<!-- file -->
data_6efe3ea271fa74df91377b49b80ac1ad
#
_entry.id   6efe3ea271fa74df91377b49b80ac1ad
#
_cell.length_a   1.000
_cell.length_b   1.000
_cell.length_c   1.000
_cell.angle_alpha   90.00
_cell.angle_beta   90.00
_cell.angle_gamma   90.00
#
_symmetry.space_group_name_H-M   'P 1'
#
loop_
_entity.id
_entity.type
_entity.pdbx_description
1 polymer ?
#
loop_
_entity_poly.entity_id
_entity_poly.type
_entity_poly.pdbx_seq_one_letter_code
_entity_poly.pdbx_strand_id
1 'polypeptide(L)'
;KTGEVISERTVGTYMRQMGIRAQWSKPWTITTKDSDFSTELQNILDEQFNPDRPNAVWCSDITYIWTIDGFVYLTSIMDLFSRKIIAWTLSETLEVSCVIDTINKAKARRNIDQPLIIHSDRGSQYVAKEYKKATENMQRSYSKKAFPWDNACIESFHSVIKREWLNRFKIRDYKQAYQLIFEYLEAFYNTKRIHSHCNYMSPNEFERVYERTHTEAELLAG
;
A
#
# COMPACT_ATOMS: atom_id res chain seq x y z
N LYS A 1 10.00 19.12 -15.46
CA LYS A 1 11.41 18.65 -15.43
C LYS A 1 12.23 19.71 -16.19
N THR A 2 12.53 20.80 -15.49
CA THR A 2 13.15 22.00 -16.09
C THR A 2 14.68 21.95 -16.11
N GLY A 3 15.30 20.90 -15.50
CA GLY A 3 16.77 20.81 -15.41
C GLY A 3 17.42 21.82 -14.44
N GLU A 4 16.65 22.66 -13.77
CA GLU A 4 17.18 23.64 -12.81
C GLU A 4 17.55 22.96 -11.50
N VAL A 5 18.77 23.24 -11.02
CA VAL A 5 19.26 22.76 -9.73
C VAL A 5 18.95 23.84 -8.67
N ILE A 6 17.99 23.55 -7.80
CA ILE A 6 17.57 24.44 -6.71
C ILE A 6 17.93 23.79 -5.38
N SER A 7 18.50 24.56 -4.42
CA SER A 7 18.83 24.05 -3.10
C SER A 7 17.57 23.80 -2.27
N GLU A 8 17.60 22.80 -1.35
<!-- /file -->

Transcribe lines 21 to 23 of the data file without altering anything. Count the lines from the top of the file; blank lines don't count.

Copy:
_entity_poly.entity_id
_entity_poly.type
_entity_poly.pdbx_seq_one_letter_code